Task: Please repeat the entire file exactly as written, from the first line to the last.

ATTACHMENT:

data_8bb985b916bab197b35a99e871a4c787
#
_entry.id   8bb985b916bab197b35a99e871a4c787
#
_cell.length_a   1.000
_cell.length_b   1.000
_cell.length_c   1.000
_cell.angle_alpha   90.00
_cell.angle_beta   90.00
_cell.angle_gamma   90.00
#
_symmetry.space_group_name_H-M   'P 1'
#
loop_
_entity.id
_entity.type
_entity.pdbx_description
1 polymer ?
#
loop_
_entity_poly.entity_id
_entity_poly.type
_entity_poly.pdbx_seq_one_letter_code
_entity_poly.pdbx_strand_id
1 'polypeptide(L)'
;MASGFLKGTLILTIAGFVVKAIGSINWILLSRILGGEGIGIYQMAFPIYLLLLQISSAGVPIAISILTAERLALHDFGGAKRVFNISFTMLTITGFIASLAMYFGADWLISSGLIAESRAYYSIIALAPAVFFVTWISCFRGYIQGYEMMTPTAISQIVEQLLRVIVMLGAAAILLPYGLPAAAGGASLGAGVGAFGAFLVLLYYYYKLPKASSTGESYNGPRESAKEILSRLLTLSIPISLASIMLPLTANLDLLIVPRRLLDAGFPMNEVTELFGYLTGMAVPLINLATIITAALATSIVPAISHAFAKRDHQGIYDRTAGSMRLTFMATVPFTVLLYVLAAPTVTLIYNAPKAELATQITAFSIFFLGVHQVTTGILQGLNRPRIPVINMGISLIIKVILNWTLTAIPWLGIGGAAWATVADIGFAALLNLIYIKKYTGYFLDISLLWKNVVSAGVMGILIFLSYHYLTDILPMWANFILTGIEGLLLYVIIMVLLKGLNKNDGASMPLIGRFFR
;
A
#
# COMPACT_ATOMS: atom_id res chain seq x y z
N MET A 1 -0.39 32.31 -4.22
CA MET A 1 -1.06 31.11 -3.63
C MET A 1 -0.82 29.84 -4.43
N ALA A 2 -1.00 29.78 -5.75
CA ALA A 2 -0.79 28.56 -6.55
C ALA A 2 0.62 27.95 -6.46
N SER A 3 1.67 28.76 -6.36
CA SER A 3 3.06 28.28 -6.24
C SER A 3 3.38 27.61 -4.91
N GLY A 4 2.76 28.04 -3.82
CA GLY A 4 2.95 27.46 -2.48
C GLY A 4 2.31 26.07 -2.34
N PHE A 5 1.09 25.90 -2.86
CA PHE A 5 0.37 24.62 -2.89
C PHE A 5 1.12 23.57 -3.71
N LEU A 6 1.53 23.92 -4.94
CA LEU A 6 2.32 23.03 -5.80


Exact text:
data_8bb985b916bab197b35a99e871a4c787
#
_entry.id   8bb985b916bab197b35a99e871a4c787
#
_cell.length_a   1.000
_cell.length_b   1.000
_cell.length_c   1.000
_cell.angle_alpha   90.00
_cell.angle_beta   90.00
_cell.angle_gamma   90.00
#
_symmetry.space_group_name_H-M   'P 1'
#
loop_
_entity.id
_entity.type
_entity.pdbx_description
1 polymer ?
#
loop_
_entity_poly.entity_id
_entity_poly.type
_entity_poly.pdbx_seq_one_letter_code
_entity_poly.pdbx_strand_id
1 'polypeptide(L)'
;MASGFLKGTLILTIAGFVVKAIGSINWILLSRILGGEGIGIYQMAFPIYLLLLQISSAGVPIAISILTAERLALHDFGGAKRVFNISFTMLTITGFIASLAMYFGADWLISSGLIAESRAYYSIIALAPAVFFVTWISCFRGYIQGYEMMTPTAISQIVEQLLRVIVMLGAAAILLPYGLPAAAGGASLGAGVGAFGAFLVLLYYYYKLPKASSTGESYNGPRESAKEILSRLLTLSIPISLASIMLPLTANLDLLIVPRRLLDAGFPMNEVTELFGYLTGMAVPLINLATIITAALATSIVPAISHAFAKRDHQGIYDRTAGSMRLTFMATVPFTVLLYVLAAPTVTLIYNAPKAELATQITAFSIFFLGVHQVTTGILQGLNRPRIPVINMGISLIIKVILNWTLTAIPWLGIGGAAWATVADIGFAALLNLIYIKKYTGYFLDISLLWKNVVSAGVMGILIFLSYHYLTDILPMWANFILTGIEGLLLYVIIMVLLKGLNKNDGASMPLIGRFFR
;
A
#
# COMPACT_ATOMS: atom_id res chain seq x y z
N MET A 1 -0.39 32.31 -4.22
CA MET A 1 -1.06 31.11 -3.63
C MET A 1 -0.82 29.84 -4.43
N ALA A 2 -1.00 29.78 -5.75
CA ALA A 2 -0.79 28.56 -6.55
C ALA A 2 0.62 27.95 -6.46
N SER A 3 1.67 28.76 -6.36
CA SER A 3 3.06 28.28 -6.24
C SER A 3 3.38 27.61 -4.91
N GLY A 4 2.76 28.04 -3.82
CA GLY A 4 2.95 27.46 -2.48
C GLY A 4 2.31 26.07 -2.34
N PHE A 5 1.09 25.90 -2.86
CA PHE A 5 0.37 24.62 -2.89
C PHE A 5 1.12 23.57 -3.71
N LEU A 6 1.53 23.92 -4.94
CA LEU A 6 2.32 23.03 -5.80